Ultimate Motorcycling published two articles so far about the California 1400 Touring.  The first one was a brief “first ride” summary dated November 18th, and the second was a full review published 3 days later, both by Tor Sagen.  He described the bike as “the most comfortable beast ever to leave the Mandello del Lario factory gates”.  Comfort is a repeating theme with all the reviews so far.  He goes on to call the previous model California Vintage “cramped” and described the California 1400′s leg room as a “big comfort upgrade”.

In describing the new Moto Guzzi engine, Mr. Sagen referred to the engine heat as “excessive”, although he later says that the heat was “honestly wasn’t uncomfortable” perhaps due to the approximate 55-60 F riding weather. It is good he points it out though and we’ll keep an eye on this to see how much of an issue it becomes or not.  Interestingly, he mentioned that riding below 2000 rpm was his preference.  Again, as a Guzzi rider, riding a Moto Guzzi motorcycle at that low of an rpm as a preference is hard to imagine, but this new 1380 cc engine appears to really like it.  A big complement to Piaggio’s engine development team same when he said “I can’t imagine any other manufacturer with such a satisfying punch from an air-cooled 1.4 liter engine”.

Another repeating theme has been the good handling characteristic of the new Cali.  While the weight is listed at 742 pounds, and the rear tire is a 200 size, Mr. Sagen said it “really handles well”, even though he too scraped the foot boards.  The windscreen was described as “very sufficient”, but as a 6 foot tall person, Mr. Sagen said that leaning forward provided a little better protection.  Of course, that’s probably true for any bike, but I get what he is saying since on my California Vintage, just a little lean forward, or slightly ducking my head, makes a big difference in wind protection and I am also 6 foot tall.

An integral part of handling is the suspension.  In describing the new suspension Mr. Sagen said “the suspension is near perfection in terms of execution and comfort”. That must be music to the ears of the Moto Guzzi project team too.  I can’t say that I’ve seen very many bikes have their suspension described quite like that; however, he does mention that is it not quite as good at slow speed though.  The only bad points in the Ultimate Motorcycling test were (1) heat from the engine and (2) noise coming from the cardan shaft drive.  I can only guess this noise from the shaft drive is coming from the rear drive ring and pinion gears, if not from the transmission gears.  I don’t imagine noise coming from the u-joints.  I’ll certainly report my impressions of this when I test ride one in the US in the upcoming months.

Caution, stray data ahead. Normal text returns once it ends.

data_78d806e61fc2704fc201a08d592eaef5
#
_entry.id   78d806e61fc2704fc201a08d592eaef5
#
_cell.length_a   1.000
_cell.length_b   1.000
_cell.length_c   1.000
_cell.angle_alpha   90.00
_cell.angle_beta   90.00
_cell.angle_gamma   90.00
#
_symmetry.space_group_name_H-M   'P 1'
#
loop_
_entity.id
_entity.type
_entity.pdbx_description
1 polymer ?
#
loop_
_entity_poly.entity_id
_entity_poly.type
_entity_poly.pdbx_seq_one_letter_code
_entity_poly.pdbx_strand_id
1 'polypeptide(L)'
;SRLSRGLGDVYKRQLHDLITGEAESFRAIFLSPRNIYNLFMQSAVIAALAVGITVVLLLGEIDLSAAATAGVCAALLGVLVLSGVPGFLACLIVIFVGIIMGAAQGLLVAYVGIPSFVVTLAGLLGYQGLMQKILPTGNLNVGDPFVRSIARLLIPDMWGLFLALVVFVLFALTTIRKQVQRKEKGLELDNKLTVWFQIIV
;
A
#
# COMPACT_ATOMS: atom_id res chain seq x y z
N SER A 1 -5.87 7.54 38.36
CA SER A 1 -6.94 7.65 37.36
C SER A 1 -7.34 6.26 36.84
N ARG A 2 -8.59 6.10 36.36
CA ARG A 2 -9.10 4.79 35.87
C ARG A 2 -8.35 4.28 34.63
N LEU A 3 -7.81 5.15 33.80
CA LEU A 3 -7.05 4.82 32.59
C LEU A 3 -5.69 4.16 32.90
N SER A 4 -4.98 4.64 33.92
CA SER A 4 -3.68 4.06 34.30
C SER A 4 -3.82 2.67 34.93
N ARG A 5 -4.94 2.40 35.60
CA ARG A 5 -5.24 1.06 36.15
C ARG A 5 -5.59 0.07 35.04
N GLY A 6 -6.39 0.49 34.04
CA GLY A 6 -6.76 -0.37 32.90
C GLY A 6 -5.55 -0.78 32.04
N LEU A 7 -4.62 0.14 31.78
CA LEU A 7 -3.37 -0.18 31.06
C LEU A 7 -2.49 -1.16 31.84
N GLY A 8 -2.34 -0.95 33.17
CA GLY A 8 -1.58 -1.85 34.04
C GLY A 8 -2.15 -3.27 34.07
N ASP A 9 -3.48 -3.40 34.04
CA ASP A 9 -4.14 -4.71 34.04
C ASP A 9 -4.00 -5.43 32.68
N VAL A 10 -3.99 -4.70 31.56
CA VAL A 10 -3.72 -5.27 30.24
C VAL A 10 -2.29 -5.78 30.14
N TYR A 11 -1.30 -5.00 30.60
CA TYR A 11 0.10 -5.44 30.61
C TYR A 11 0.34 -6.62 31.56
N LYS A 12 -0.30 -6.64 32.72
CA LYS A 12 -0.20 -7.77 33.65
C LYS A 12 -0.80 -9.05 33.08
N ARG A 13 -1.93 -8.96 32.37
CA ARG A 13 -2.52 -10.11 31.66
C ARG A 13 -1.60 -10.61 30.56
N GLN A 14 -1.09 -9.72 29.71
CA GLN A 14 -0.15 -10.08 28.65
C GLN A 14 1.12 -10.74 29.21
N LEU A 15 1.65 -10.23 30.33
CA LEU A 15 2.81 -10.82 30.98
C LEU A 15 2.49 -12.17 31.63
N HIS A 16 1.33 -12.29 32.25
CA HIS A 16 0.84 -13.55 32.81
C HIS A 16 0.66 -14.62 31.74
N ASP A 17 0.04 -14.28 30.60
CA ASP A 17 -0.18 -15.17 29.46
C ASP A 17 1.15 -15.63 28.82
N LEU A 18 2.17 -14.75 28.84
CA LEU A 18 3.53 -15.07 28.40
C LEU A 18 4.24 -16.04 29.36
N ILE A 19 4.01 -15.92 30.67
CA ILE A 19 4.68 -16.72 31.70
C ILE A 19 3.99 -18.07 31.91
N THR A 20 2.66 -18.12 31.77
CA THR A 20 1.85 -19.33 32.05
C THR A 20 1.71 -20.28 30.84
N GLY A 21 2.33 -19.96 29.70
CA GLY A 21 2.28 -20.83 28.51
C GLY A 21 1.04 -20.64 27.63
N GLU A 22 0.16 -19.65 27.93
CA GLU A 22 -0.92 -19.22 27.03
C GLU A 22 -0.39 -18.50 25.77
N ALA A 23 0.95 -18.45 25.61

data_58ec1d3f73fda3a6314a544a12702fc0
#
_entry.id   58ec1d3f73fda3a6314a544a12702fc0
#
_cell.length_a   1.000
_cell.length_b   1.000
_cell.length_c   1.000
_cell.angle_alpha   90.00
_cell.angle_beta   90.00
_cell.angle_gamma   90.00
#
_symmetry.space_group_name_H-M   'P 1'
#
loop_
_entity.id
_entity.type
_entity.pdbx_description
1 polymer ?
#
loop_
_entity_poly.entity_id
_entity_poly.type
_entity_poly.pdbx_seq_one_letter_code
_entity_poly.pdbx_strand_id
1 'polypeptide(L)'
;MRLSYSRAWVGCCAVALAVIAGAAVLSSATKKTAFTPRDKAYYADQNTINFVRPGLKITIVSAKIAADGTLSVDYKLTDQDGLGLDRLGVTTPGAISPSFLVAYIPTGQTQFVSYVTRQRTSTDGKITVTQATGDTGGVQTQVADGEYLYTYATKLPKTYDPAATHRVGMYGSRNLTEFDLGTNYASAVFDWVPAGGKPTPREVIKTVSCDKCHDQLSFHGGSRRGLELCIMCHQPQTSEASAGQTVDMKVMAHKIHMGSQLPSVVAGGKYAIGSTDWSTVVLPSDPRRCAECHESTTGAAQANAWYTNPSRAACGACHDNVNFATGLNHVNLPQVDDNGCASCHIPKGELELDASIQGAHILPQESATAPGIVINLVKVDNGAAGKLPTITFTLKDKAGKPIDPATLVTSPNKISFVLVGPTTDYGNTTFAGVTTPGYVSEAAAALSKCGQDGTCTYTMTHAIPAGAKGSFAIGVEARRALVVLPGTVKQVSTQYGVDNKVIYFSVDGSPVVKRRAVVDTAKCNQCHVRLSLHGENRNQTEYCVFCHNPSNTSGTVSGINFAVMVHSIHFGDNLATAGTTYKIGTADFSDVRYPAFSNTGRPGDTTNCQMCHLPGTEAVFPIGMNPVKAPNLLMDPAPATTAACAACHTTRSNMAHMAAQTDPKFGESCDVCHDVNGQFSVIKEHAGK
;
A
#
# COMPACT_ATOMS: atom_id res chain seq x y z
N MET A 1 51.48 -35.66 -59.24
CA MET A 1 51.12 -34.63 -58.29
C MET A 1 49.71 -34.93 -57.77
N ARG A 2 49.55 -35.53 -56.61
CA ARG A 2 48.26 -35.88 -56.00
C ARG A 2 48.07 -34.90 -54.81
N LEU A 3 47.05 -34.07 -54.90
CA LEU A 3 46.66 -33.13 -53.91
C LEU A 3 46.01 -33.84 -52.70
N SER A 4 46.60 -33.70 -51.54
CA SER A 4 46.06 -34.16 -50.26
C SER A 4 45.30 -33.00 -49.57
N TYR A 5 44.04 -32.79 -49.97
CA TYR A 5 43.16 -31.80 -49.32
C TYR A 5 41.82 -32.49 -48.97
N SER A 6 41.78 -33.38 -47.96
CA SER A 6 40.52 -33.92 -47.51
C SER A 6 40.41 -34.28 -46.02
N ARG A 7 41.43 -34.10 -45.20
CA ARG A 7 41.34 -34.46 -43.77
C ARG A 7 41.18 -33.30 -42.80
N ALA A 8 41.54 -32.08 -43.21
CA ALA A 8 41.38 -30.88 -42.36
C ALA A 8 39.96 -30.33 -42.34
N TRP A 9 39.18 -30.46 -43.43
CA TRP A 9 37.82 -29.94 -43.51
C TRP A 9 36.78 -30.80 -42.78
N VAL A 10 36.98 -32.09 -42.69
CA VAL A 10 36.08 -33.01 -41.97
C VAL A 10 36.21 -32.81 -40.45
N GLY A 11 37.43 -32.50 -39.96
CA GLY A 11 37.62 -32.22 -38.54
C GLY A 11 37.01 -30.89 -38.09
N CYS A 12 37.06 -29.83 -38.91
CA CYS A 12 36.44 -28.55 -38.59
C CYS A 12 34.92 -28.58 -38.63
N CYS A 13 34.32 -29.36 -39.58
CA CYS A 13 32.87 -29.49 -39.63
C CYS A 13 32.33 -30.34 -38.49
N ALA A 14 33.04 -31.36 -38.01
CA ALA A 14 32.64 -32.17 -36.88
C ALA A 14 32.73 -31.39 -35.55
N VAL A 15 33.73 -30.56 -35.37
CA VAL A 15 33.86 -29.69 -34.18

Just in case it is becoming annoying to anyone reading this, I keep comparing to the California Vintage since the California 1400 Touring is the replacement for it, and I have been riding a California Vintage since 2008.  I realize a lot of folks in the US might be more interested to read how it compares to the Road King or maybe one of the big Japanese cruisers, but I’ve never owned either of those.

Here I compare some of the physical differences between the 2013 California 1400 Touring vs. the 2006-2012 California Vintage.  These values come from Moto Guzzi’s published specifications for each (listed new vs. old):

  • Weight 743 lbs. (337 kg) vs. 580 lbs. (263 kg)
  • Wheelbase 66.3″ (1685 mm) vs. 61.4″ (1560 mm)
  • Length 96.3″ (2445 mm) vs. 93.7″ (2380 mm)
  • Width 40.5″ (1030 mm) vs. 32.1″ (815 mm)
  • Ground Clearance 6.5″ (165mm) vs. 7.5″ (190 mm)
  • Seat Height 29.1″ (740 mm) vs. 30.7″ (780mm)
  • Fuel Tank Capacity 5.4 US gallons (20.5 liters) vs. 5 US gallons (19 liters)
  • Engine Power 95 hp (71 kW) @ 6500 rpm vs. 72 hp (54 kW) @6400 rpm
  • Engine Torque 88.5 lbs-ft (120 Nm) @ 2750 rpm vs. 69.3 lbs-ft (94 Nm) @ 5000 rpm
  • Alternator 550 Watts vs. 350 Watts
  • Transmission 6 speed vs. 5 speed
  • Brakes 320 mm dual front discs and282 mm single rear disc on both

Even though the new California is bigger and heavier than the older model, the power-to-weight ratio is still practically the same.  Time will tell if bigger is really better, but according to the magazine tests so far, it seems it may generally be.  From my experience with the California Vintage, the new bike is the better choice for two-up riding and long hauls on the interstate.  The question I have is whether the new bike will actually be as real practical for everyday commute riding as the previous model.

I am really interested to test ride the new California in the US this spring if the launch occurs over here as planned.  Prices on Moto Guzzi USA web site as of March 2013 are listed at $17,990 for the Touring, and $14,990 for the Custom.  Hopefully any potential real-world bugs are found in Europe and corrected before the US inventory arrives.  Obviously the engineers at Piaggio/Aprilia/Moto Guzzi have done a lot of homework and testing before they launched this new beauty, but still, it is good to have the first customers relatively close to their home base for quick response.  We’ll keep an eye open for any reports of technical issues.

 

About John Clay

John Clay is the author of MotoGuzziCalifornia.Com. He and his family reside in North Carolina in the United States. A graduate of the Motorcycle Safety Foundation's Experienced Rider Course, he enjoys riding and maintaining his Moto Guzzi California Vintage. John participates in local charity rides and also serves as a volunteer motorcycle marshal for one of the largest annual bicycle charity event in the Carolinas.

» has written 52 posts

12 Comments

  1. Roy says:

    Very nice article. I like the little table comparing the two. As also I noted, the power to weight ratio stays the same. Brake system about the same. Everything on the 1400 just became slightly bigger, heavier, more powerful. And since iam from Germany (also 6 foot tall) I was used to the Vintage’s seating position and had absolutely no issues with that. So correct me if I am wrong, but so far my conclusion: Basically the same. Don’t see the big advantage for the 1400. It’s a beauty though, and if I were to purchase a new bike again, it would be the 1400 no doubt. But right now, the óld’ Vintage (now a classic, right?) is perfectly fine!

  2. John says: